I have heard some claim that, despite doctrinal differences in our own midst, we areobligated to commune with, and commune, anyone who shares the LCMS, INC. label. After all, we have pledged ourselves to the same confessional documents. Absent a declaration that our fellowship is broken, we admit all LCMS comers to the altar. A milder form of this says that, while we are not obligated to commune and commune with, we certainly are in fellowship, unless and until such time that formal declarations would end such fellowship. The entirely law-based question “What message would it send?” is often heard from such quarters. When you start with Law when talking about the Sacraments… as Dr. Scaer would say, “Finish the sentence.”
For the record, I think that the “obligation” argument is utter hogwash. It is nothing more than Tietjen’s unfair characterization of a synodical conference that the LCMS refused to join, or even enter into discussions with, brought into the 21st century. It is certainly notthe historic position of the LCMS.
As for the latter position, it is merely a milder form of the same argument. And it is also not the historic position of our Missouri Fathers. Not that Walther could not err, and we would certainly not claim that his opinion must always be followed. But even revisionists such as Tietjen would not claim that this is the historic position of Missouri. And I believe that a careful look at the historical record would show that neither is it the position of Krauth and the General Council. Yet this position – that is unquestionably more open in communion practice than our synod fathers, and arguably more open than that of the General Council – is now being taught as the default position for Missouri Synod congregations and her pastors.
This is dangerous ground.
Tietjen’s book is interesting primarily because of the questions it raises regarding the nature and basis of church fellowship in the LCMS. Are we in fellowship only because of our ordination vows, and our LCMS-Constitution-Article-2 subscription to the confessional symbols of the Lutheran Church? Can such fellowship be said to have as its basis unity in doctrine and practice, as it was in Walther’s Day? Tietjen may have presented Walther’s position in a way that was intended to make Walther look like a jerk, but it was not an unfair assessment of the position itself. Unity in Doctrine and Practicewas required. The difference is that Walther would have seen that unity as nothing more than the living out of the confessional subscription, rather than an effort to go beyond it. I would agree with Walther.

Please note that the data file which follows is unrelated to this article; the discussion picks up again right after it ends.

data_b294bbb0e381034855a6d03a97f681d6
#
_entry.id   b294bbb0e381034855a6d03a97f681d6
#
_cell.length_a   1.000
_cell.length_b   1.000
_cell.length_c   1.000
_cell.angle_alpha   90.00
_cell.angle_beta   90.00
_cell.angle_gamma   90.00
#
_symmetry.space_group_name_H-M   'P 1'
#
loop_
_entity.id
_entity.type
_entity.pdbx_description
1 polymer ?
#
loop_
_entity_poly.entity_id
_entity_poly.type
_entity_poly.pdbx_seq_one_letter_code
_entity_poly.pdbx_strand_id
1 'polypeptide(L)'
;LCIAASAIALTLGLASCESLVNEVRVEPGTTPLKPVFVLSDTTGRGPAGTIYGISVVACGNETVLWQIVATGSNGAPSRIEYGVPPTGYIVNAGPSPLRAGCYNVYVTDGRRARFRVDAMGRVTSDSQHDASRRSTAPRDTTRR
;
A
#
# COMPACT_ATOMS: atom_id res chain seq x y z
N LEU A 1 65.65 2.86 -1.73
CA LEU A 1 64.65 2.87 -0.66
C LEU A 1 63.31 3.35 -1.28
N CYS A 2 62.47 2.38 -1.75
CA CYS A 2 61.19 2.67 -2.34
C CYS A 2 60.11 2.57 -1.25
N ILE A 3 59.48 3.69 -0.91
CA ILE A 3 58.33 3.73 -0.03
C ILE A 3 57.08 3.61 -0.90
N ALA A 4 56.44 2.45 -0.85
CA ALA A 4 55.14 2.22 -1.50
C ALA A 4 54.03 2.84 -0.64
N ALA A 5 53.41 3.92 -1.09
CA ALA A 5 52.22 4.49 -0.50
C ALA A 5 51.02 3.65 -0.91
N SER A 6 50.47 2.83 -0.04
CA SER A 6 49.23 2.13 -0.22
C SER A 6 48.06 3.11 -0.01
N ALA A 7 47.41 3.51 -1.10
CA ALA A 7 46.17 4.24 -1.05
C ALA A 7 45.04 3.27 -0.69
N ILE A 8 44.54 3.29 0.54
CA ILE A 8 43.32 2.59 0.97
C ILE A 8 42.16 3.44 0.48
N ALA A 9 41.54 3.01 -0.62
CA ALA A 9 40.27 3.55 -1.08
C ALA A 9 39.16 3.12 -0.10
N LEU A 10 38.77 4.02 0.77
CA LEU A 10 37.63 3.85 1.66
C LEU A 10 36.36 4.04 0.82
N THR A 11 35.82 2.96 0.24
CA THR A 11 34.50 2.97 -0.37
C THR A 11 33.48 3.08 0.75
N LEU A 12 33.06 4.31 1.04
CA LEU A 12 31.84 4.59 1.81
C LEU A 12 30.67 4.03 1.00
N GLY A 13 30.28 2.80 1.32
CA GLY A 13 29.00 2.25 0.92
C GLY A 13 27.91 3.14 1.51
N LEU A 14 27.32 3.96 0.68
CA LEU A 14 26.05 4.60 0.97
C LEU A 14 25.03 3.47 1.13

We do not need A Statement of Scriptural and Confessional Principles to show that Tietjen and the rest of the faculty (save the five) were heretics regarding the Authority of Scripture. Scripture itself and the Lutheran Confessions adequately demonstrate that. A Statement merely categorizes the errors more clearly. So also with the synodical statements of Walther’s day regarding such matters as the Predestinarian controversy, etc. Our unity of confession, if that confession is truly confessed, will result in a unity of doctrine and practice. In that Krauth is correct. That it does not always have that result is because either some cross their fingers when they take the vows, or they approach the subscription question differently. These are important and weighty matters in the church. And they are questions that must be answered honestly. But I don’t see that simply agreeing to base our fellowship on a vow once taken to uphold certain documents is sufficient. It certainly was not for Walther. I don’t think it was for Krauth either. It may have been for Tietjen. But then, as I noted above, that man wasn’t right.